I’m a little disturbed that people are misconstruing St. Silouan’s “hell” with a depressive state of mind. This is the EXACT OPPOSITE of its intent.

      1. Indeed, I agree entirely. And what is more, if someone with depression tries to do that and stops their meds, that would be very dangerous, because if you stop antidepressants abruptly you can lapse into a severe disruption and the risk of suicide increases. This is suicide not due to intentional causes but rather a biochemical urge to self destruction, a malfunction of the brain.

        And St. Silouan and the monastic fathers knew about this, and had different procedures for dealing with those in despair vs. those experiencing spiritual pride. The procedure outlined here by Silouam is a treatment for excess spiritual pride a monk can fall into, developing literally a Holier Than Thou attitude, which is kind of the opposite of depression, closer to mania.

  3. Eric,

    Thank you for posting this. I have a history of depressive episodes and I have also been referred to this quote. It is something that comes to mind during those times and I don’t think I have ever understood it correctly. I have heard it interpreted as praying for everyone to escape hell first and yourself last. I can relate to St. Silouan’s inability to recapture that elation he experienced early in his spiritual encounter, I am in that place right now. I will reevaluate that quote from now on instead of wallowing in my misery.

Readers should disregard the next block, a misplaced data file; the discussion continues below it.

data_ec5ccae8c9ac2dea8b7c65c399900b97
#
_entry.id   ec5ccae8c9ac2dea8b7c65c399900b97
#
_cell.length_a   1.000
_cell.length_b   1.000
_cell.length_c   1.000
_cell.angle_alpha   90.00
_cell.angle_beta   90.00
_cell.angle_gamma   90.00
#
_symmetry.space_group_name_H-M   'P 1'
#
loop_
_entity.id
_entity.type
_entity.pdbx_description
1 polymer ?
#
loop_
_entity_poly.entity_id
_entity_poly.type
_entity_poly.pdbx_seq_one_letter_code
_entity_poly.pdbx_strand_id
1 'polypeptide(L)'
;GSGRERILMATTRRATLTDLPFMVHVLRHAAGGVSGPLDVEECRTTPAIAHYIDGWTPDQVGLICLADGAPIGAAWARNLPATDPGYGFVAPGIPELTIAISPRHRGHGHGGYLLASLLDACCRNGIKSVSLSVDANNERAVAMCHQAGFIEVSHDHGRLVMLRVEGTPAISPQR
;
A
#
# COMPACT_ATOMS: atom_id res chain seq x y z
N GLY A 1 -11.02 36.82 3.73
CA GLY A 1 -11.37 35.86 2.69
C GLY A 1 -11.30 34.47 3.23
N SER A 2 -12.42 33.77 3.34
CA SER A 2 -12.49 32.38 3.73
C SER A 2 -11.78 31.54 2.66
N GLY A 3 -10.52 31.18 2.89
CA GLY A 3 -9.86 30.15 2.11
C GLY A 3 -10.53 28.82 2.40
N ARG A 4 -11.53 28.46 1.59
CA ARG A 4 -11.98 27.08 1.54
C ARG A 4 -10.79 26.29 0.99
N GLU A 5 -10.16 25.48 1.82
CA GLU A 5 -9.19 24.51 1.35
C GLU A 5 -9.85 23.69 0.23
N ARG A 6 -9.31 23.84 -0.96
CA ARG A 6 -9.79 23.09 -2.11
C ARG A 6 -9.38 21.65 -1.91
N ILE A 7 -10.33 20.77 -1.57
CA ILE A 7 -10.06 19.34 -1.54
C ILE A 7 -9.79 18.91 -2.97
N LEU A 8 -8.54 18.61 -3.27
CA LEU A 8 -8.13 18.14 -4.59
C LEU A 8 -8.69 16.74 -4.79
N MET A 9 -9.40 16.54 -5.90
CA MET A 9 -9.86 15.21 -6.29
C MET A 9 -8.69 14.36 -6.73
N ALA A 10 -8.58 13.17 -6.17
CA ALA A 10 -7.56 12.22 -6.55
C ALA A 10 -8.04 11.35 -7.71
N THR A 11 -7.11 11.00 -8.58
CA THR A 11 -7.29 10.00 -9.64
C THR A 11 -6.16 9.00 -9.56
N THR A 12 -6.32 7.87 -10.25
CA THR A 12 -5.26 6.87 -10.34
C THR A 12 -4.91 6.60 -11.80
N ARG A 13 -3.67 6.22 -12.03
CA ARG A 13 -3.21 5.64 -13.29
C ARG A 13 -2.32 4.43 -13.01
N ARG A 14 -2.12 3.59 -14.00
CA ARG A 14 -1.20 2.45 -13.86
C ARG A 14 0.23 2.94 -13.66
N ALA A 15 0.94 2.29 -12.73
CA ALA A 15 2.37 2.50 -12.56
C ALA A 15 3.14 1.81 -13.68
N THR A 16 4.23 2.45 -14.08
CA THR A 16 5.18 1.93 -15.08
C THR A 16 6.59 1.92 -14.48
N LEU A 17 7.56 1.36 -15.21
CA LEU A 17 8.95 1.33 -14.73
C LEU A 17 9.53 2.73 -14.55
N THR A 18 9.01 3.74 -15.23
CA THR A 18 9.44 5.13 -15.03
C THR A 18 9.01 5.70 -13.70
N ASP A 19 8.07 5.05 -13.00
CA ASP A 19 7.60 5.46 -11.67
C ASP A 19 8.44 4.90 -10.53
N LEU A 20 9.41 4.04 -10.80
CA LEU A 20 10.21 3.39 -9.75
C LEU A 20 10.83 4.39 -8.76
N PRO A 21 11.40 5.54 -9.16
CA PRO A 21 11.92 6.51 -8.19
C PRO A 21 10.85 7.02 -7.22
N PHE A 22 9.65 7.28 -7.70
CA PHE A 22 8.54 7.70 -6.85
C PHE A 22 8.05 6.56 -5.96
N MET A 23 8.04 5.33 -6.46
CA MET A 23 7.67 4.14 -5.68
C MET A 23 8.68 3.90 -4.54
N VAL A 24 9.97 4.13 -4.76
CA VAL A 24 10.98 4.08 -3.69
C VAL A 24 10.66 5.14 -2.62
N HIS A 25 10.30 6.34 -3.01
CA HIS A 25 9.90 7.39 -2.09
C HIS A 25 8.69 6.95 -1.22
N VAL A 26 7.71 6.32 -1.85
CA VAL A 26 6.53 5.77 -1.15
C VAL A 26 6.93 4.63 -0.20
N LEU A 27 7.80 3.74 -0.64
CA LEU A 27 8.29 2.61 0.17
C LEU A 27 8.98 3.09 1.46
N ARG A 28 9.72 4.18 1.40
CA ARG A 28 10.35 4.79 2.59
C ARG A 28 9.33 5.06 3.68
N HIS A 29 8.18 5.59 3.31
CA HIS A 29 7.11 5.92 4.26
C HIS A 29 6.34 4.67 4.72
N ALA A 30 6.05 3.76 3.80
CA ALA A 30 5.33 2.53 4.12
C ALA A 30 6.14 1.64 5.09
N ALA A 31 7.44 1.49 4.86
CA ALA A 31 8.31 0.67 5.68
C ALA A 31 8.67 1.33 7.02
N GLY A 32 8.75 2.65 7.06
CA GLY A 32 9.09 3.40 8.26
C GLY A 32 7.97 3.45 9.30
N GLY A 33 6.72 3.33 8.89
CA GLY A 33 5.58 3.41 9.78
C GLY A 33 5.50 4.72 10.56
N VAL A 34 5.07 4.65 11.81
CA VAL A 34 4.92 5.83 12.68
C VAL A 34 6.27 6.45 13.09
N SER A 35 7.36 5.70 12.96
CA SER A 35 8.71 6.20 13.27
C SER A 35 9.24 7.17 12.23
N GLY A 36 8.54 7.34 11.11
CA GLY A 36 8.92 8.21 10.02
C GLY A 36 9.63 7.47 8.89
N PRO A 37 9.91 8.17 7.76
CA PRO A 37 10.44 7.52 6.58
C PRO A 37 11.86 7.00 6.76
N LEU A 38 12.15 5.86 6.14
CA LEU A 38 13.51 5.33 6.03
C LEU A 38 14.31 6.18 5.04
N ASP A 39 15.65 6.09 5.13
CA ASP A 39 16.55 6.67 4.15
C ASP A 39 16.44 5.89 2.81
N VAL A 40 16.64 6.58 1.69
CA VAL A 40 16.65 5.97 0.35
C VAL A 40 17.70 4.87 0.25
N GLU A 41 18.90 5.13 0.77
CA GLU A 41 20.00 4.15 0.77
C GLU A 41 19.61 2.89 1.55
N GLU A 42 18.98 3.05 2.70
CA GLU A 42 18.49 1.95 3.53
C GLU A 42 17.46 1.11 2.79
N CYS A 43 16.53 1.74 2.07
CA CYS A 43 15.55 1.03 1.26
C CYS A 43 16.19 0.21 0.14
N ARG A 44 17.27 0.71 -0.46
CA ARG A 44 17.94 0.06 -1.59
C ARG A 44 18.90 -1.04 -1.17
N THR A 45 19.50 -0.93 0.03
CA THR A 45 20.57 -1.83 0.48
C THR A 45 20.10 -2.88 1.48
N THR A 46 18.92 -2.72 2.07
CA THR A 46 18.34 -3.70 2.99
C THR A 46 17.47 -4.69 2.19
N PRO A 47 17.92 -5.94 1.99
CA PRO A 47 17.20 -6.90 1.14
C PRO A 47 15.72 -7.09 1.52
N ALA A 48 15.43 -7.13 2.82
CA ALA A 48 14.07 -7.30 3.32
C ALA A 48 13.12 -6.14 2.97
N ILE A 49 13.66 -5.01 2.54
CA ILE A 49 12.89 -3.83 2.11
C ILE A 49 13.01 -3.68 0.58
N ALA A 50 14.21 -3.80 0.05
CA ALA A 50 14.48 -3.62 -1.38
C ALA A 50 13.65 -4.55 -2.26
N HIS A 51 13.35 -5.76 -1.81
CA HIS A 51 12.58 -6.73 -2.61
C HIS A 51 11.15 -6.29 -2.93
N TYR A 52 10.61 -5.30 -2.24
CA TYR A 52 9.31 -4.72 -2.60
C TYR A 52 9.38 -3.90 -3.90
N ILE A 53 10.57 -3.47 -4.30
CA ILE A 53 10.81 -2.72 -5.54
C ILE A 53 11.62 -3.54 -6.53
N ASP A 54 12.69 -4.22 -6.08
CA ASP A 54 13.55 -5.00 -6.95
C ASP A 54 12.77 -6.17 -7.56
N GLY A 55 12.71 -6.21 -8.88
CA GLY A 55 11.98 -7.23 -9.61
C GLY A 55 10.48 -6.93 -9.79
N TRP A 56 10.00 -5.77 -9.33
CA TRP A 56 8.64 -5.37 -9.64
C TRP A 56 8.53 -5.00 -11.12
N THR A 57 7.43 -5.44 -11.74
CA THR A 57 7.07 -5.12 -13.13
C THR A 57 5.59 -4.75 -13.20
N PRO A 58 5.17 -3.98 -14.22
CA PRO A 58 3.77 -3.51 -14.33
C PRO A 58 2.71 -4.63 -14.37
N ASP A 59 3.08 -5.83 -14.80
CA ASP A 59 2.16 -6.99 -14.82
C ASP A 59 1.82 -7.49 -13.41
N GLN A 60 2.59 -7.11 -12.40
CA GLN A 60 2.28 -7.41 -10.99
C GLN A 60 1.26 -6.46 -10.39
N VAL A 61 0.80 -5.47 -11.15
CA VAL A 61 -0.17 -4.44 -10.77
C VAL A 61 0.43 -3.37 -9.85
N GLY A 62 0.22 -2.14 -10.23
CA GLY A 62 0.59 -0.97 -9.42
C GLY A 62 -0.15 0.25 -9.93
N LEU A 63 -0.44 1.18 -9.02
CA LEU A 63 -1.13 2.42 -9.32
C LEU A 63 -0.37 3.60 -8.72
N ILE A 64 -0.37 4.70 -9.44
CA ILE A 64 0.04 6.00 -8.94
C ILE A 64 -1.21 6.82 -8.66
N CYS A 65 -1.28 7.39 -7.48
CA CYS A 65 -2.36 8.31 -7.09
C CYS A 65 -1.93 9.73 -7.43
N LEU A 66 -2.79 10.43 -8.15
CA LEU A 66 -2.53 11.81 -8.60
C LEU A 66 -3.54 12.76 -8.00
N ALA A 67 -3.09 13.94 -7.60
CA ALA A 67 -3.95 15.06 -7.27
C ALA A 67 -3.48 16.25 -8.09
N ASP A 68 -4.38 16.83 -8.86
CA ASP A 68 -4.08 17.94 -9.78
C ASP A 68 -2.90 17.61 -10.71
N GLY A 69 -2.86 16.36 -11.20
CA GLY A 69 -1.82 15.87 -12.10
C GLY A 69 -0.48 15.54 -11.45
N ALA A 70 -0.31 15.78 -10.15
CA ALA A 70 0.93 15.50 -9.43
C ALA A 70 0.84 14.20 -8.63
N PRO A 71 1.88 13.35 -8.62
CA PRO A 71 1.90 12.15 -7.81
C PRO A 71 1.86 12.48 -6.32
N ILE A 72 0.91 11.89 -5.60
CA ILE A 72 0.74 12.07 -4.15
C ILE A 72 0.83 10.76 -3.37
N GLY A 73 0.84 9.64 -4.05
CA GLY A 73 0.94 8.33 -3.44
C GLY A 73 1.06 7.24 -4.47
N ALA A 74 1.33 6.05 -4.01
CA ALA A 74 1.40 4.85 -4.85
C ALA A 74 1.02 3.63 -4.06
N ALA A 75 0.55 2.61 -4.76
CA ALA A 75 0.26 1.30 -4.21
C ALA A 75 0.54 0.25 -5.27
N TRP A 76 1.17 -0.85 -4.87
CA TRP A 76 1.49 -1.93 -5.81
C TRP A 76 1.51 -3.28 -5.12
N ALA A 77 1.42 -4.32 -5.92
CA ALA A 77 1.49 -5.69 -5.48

4. Christ’s famous admonition to St Silouan (in “keep thy mind…”) can only be understood through the lens of Pascha (i.e. the coming of the Lord to St Silouan was itself the cure for his hell, death, clinical depression, etc.). Trying to find the nugget in Christ’s word without having an inkling of what the gifts of Theophany really are (Kyrie eleison, Kyrie eleison) is a bit like a man born blind trying to teach an artist how to paint a rainbow, without a brush. Forgive me, a sinner.

  5. I disagree mainly because I read much of St Silouan , Fr Sophrony and Elder Raphael. I read “hell” here fully congruent with the idea that there is NO salvation but THROUGH the Cross (not around, not jumping ahead to “Resurrection”). For me, that both validates and transfigures the suffering (“hell”), where grace comes not “in spite of it”, but THROUGH IT. Is not that the reason we sing and say , “O Thrice blessed Cross”… ?

    1. This is not about salvation, but mental health, which is a physical malady as well as a psychological and spiritual one. We are not denying the theology of Christ transfiguring suffering. We are talking about the prudence of indiscriminately offering this advice to someone struggling with clinical depression. One can state that Christ transfigures suffering without telling people to keep their mind in hell!

    2. This is an example of what I said, where theology and piety get in the way of prudence and common sense. Your theology is correct, but offering it in St. Silouan’s terms to someone with depression is very imprudent.